Checking In With… Tony Nominee Ken Ludwig, Playwright of Lend Me a Tenor, Moon Over Buffalo, More | Playbill

Interview Checking In With… Tony Nominee Ken Ludwig, Playwright of Lend Me a Tenor, Moon Over Buffalo, More "Hang in there. Just somehow hold on with your fingernails, because I believe in my heart that this will end."
Ken Ludwig

As the temporary shutdown of Broadway and theatres around the world continues, Playbill is reaching out to artists to see how they are physically and creatively responding to a changed world.

The series continues with playwright Ken Ludwig, a Tony nominee for Best Play (Lend Me a Tenor) and Best Book of a Musical (Crazy for You), whose Broadway credits also include the comedy Moon Over Buffalo (starring Carol Burnett), the book for The Adventures of Tom Sawyer, and a new adaptation of Twentieth Century. Ludwig's other plays: Be My Baby (starring Hal Holbrook), Baskerville, A Comedy of Tenors, Shakespeare in Hollywood, A Fox on the Fairway, Leading Ladies, and a version of Murder on the Orient Express written at the request of the Agatha Christie Estate. His most recent work, Dear Jack, Dear Louise, seen at Arena Stage, won the Charles MacArthur Award for Outstanding Original New Play or Musical at the 2020 Helen Hayes Awards.

Jane Connell, Philip Bosco, Victor Garber, Ron Holgate and Tovah Feldshuh in Lend Me a Tenor. Martha Swope

What is your typical day like now?
The odd thing is, it feels like there’s less time to do everything than there used to be, when in fact there’s more time. There must be more time now, right? We’re not seeing friends or browsing in bookstores—at least not in my neck of the woods. So I feel like I’m on a tighter schedule than I used to be in the good old days. For me this means lots more hours writing, which I love, or I wouldn’t be doing it as my life’s work. But it also means that I’m juggling two plays at the moment, not just one as I used to do. And this has not been un-stressful. So most days are, as usual: wake up early, crawl to the coffeemaker, drink coffee, and write. And when I’m wrung out for the day, I jump on the treadmill to relieve stress and pretend that I’m getting into some semblance of shape so when things do get back to normal, I’m ready for ’em! Then my brother Gene and I talk for about an hour every day, which always helps me laugh and relax. (It’s the day’s highpoint.) Then a nice meal with the family, and then I go read for three hours. If this sounds a little boring, I am indeed ready for some camaraderie, travel, and excitement.

What book/TV show/podcast/film should everyone take the time to consume during this period?
Jane Austen in any way, shape, or form. Reading or seeing Pride and Prejudice, Emma, and Persuasion are the greatest ways I know of to escape the longueurs of the pandemic. I’ve always loved comedy as an art form, but this is especially true when I’m trying to escape reality. Between all the returns to Jane Austen, I consume other comic novels and movies that I’ve loved so much over the years: all the novels of PG Wodehouse (I’m rereading Spring Fever at the moment, a hilarious tale about a tontine); JB Priestley’s remarkable ’30s comic novel The Good Companions, which is all about finding a good life worth living; Robertson Davies’ little-known first trilogy (The Salterton Trilogy), which includes the classics Tempest Tost and Absence of Malice; favorite classic screwball comedies of the 1930s and ’40s, like His Girl Friday, Bringing Up Baby, and Libeled Lady; other favorite comic movies, including my all-time favorite, The Court Jester. These wonderful books and movies renew my spirit.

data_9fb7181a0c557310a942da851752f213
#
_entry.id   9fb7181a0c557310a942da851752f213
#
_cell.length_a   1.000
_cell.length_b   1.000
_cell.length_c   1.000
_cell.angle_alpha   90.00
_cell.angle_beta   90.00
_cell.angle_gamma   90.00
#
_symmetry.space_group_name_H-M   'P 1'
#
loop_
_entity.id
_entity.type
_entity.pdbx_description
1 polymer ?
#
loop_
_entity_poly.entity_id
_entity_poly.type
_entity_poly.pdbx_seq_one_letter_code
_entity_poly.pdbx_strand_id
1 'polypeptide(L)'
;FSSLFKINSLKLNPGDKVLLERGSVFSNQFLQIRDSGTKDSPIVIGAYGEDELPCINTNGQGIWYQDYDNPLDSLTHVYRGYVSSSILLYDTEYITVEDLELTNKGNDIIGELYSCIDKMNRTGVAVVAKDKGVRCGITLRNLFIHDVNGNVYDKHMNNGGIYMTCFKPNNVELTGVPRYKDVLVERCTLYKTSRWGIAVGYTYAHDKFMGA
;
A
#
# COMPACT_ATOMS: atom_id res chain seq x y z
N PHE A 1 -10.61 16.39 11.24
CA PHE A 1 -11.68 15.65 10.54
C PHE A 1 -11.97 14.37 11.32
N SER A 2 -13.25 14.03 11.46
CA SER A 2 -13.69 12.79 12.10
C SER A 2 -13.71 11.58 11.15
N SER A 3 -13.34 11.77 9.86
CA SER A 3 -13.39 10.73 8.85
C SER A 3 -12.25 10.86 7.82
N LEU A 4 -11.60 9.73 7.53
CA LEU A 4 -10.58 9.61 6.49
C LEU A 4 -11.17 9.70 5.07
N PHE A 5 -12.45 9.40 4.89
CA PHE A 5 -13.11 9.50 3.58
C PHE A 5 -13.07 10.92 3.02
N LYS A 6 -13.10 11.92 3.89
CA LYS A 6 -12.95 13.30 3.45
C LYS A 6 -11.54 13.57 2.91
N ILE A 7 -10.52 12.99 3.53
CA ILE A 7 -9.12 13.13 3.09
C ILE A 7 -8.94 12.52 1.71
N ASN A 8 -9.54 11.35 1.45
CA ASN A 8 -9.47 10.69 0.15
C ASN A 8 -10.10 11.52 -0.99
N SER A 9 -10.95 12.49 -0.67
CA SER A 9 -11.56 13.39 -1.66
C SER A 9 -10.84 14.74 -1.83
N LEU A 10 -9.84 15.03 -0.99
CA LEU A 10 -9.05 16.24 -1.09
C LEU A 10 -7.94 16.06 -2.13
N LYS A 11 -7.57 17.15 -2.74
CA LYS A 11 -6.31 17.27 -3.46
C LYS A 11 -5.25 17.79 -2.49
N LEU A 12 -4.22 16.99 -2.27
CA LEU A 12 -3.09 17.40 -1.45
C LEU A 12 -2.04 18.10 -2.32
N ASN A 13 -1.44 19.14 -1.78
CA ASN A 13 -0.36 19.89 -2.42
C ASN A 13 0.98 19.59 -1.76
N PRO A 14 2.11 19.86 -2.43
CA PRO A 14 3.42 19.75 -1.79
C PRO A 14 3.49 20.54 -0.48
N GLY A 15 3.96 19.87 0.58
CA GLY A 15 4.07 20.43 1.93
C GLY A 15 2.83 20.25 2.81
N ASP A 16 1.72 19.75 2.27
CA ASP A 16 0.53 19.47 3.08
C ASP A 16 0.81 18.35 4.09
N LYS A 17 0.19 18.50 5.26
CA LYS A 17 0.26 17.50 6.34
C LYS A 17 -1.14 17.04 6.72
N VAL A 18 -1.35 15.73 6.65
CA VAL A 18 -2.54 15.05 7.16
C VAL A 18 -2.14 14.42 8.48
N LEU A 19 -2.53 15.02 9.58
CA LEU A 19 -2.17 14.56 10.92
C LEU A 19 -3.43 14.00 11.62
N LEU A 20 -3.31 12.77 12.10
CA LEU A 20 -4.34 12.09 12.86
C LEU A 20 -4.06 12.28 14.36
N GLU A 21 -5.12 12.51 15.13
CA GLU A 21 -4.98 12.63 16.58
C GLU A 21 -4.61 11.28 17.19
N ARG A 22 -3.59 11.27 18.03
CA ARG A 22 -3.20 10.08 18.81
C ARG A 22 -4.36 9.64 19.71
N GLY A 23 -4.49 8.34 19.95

Crazy for You Joan Marcus

What advice would you give to someone who may be struggling with the isolation and/or the current unrest?
Hang in there. Just somehow hold on with your fingernails, because I believe in my heart that this will end. I’m a huge World War II buff, and the closest parallel to the pandemic I can think of is what it must have been like to live in London during the Blitz. Every single night, for 57 consecutive nights, the Nazis bombed the city ruthlessly, and if you lived in London, you didn’t know whether you’d be alive or dead on the following day. The stress must have been terrible and relentless. As one diarist wrote at the time, they were living “in an almost dreamlike mental state.” That’s how I feel now. But I believe it will end. We’ll be exhausted and worn out, and we’ll all have to rebuild, but we will survive. That’s what keeps me going.

How, if at all, are you keeping your creative juices flowing? Has that been helpful to you? Are you working on any theatrical projects during this time?
As I mentioned, I write every day, and this has kept me together. I’ve also been able to finish other projects related to my work. After a year’s effort, I’ve finally launched a new website that I’m disgracefully proud of. I’ve also had some web appearances to keep me busy: some lectures and study sessions on Shakespeare, Jane Austen, and chats with student groups who are doing my plays via Zoom. I’m also involved in casting two of my earlier plays, one for a projected Broadway opening, the other for a West End opening. Both are exciting, with terrific producers and casting directors. And if things can possibly stay on track, I’m hoping to get to England in six months from now for rehearsals. Every part of my body is crossed in hope.

What organization would you recommend people learn more about to donate to during this time of change?
The Actors Fund, which they appropriately describe as “a safety net for performing arts and entertainment professionals over their lifespan.” Right now that seems like the perfect place to put extra money, if there is any.

Checking In With… Girl From the North Country Star Kimber Elayne Sprawl

Production Photos: Lend Me A Tenor on Broadway

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